Riding on the massive wave of voice assistants coming into the home and workplace, Snips Commands is enabling voice commands in connected devices without the need for an internet connection. Snips Commands is offered as a low-cost solution that runs on microcontroller unit devices, with support for up to 30 commands. Because of its offline nature, the software provides a low-latency, responsive voice interface.

The software solution can be customized to fit the needs of individual devices and comes with the ability to support sequential commands, allowing for more sophisticated interaction. With support for 66 languages and dialects, Snips Commands is now available to OEMs and systems integrators at a flat fee per device.

Soma Innofit

Intimates retailer Soma is offering a unique spin on the Internet of Things with a wearable product that solves a big problem for bra shoppers: finding the right fit and size. Called the Soma Innofit, the product is a wearable bra fit technology that takes accurate breast measurements in a matter of seconds. The results are instantly sent to the Soma Innofit app, which then provides recommendations for the best-fitting bras in Soma's online catalog.

The company plans to roll out the Soma Innofit to all of its retail stores to improve the bra fitting experience. The wearable is now available to order for a discount price of $25, and its final retail price will be $59.

Whill Autonomous Drive System

Aiming to improve last-mile transportation in the accessibility market, Whill has developed an autonomous personal electric vehicle that will be offered as a Mobility as a Service for businesses looking to improve their mobility options. The four-wheeled system comes with front- and rear-facing cameras, allowing it to navigate spaces automatically.

Whill is running pilots for its Autonomous Drive System with LaGuardia, Schipol and Heathrow airports this year. Target locations for its Mobility-as-a-Service offering also include malls, hospitals, museums, sidewalks and theme parks.


Zumi is a self-driving car toy that aims to teach users how artificial intelligence and autonomous driving works. The small device Is fully programmable and can be taught to learn optimal driving routes, identify and avoid objects, and recognize gestures and faces.

For beginners, Zumi provides a visual, drag-and-drop programming interface. But more advanced users can write their own code with Tensor Flo and OpenCV and even use neural networks to train Zumi to identify certain patterns.

Zumi is available for preorder on Kickstarter for $119 (retail price $180).

HTC Vive Pro Eye

While virtual reality is a big theme at CES every year, HTC used CES 2019 to take VR up a few notches with the unveiling of the Vive Pro Eye headset. The headset integrates technology for tracking eye movements, which enables VR apps to be much more responsive—for instance, allowing users to control an app or game with their gaze (no controller necessary). That represents a potentially major step toward easier use of VR and could be pivotal in helping it to become more mainstream and attract more applications. Side benefit: Eye-tracking also lets the Vive use its computing resources more efficiently by only rendering images in high quality that users are actually looking at. Meanwhile, enterprise uses for the Vive platform are growing—with demonstrations at CES of applications from the likes of Fidelity Investments and Lockheed Martin.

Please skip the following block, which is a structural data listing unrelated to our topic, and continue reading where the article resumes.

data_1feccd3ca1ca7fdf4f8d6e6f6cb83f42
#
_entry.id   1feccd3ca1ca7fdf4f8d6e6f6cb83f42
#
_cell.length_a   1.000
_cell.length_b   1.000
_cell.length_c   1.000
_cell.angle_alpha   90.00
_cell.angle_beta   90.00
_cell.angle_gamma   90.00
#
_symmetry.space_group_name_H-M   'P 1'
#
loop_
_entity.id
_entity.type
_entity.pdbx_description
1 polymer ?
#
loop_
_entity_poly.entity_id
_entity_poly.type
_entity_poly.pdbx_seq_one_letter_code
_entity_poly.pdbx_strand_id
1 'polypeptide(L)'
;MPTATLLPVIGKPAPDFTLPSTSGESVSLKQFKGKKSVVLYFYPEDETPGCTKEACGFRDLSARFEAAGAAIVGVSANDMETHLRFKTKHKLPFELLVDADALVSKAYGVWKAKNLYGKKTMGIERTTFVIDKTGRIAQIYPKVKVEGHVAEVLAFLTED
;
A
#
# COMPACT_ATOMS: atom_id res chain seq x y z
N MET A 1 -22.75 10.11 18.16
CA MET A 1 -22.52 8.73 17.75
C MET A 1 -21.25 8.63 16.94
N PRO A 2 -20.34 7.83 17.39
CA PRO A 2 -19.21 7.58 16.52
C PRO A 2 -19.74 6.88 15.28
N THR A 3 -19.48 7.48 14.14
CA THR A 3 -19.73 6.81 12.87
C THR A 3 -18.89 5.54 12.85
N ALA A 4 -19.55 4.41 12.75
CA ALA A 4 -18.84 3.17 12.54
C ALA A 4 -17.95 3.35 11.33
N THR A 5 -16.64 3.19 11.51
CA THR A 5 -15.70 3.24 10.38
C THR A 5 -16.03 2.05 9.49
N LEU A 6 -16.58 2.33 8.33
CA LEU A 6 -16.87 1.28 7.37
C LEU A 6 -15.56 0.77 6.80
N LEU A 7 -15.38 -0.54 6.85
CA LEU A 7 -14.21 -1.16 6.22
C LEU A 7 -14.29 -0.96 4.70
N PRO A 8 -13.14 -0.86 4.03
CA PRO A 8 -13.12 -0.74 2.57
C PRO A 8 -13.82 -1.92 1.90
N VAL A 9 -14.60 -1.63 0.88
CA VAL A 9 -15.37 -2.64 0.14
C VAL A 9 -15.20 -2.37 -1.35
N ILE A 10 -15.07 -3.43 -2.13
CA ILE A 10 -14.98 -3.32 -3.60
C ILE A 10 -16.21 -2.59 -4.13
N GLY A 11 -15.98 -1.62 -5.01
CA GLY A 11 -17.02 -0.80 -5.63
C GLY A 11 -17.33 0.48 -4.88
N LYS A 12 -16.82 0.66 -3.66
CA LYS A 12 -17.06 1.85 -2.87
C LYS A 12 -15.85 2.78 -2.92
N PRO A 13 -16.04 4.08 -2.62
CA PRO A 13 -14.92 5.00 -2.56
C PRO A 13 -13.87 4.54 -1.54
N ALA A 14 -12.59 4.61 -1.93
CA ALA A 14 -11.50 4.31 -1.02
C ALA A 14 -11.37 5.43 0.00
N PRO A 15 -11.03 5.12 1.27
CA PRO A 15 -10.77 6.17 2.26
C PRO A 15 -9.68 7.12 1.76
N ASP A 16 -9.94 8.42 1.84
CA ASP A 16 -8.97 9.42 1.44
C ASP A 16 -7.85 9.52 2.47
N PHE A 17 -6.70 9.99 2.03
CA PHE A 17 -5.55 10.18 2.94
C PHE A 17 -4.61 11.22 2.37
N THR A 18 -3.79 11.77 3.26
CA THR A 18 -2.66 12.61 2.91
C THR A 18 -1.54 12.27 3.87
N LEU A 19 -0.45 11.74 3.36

The HTC Vive Pro Eye will be available in the second quarter. Pricing has not been disclosed.

Pico G2 4K

VR specialist Pico also used CES 2019 to debut a new headset, which is even more squarely focused on business usage than the Vive. The Pico G2 4K stands out with 4K display resolution, up from 3K on previous Pico headsets. That resolution aims to solve the issue of VR displays not being clear enough for many users, according to Pico—and indeed, the display looked stunning during our demo of the headset at CES. We viewed a video of a beetle up close, and the display rendered the most detail we've ever seen in a VR headset by far. The Pico G2 4K is also impressive for being a stand-alone headset, meaning it's wire-free, thus solving one of the other major limitations of many other VR devices.

Pico reports it has clients in industries including health care and education, and applications that can cut across sectors include workplace training. At CES, the company also showed off how the Pico headset can be used to replace PowerPoint-based trainings with more-engaging VR training sessions at businesses.

The Pico G2 4K will be available in the first half of the year. Pricing has not been disclosed.

iOttie Easy One Touch Connect

If there's one place where we miss having Alexa the most, it's in the car. Voice control around the house is nice, but the car is where you really need Alexa to help control your apps (music and navigation apps come to mind). Accessory maker iOttie unveiled its solution to the issue at CES 2019: the Easy One Touch Connect, a smartphone mount featuring the Alexa assistant built in. The mount includes two microphones and noise canceling capabilities to reduce traffic noise, and accesses Alexa by connecting to the Alexa app on your smartphone. Ultimately, the Easy One Touch Connect could be real game-changer for anyone who spends a lot of time behind the wheel. As for the mount itself, it offers easy locking and releasing of your smartphone, and attaches to your dashboard or windshield using a suction cup.

The iOttie Easy One Touch Connect will be available in the first quarter for $65.

Motorola Moto Z3 With 5G Mod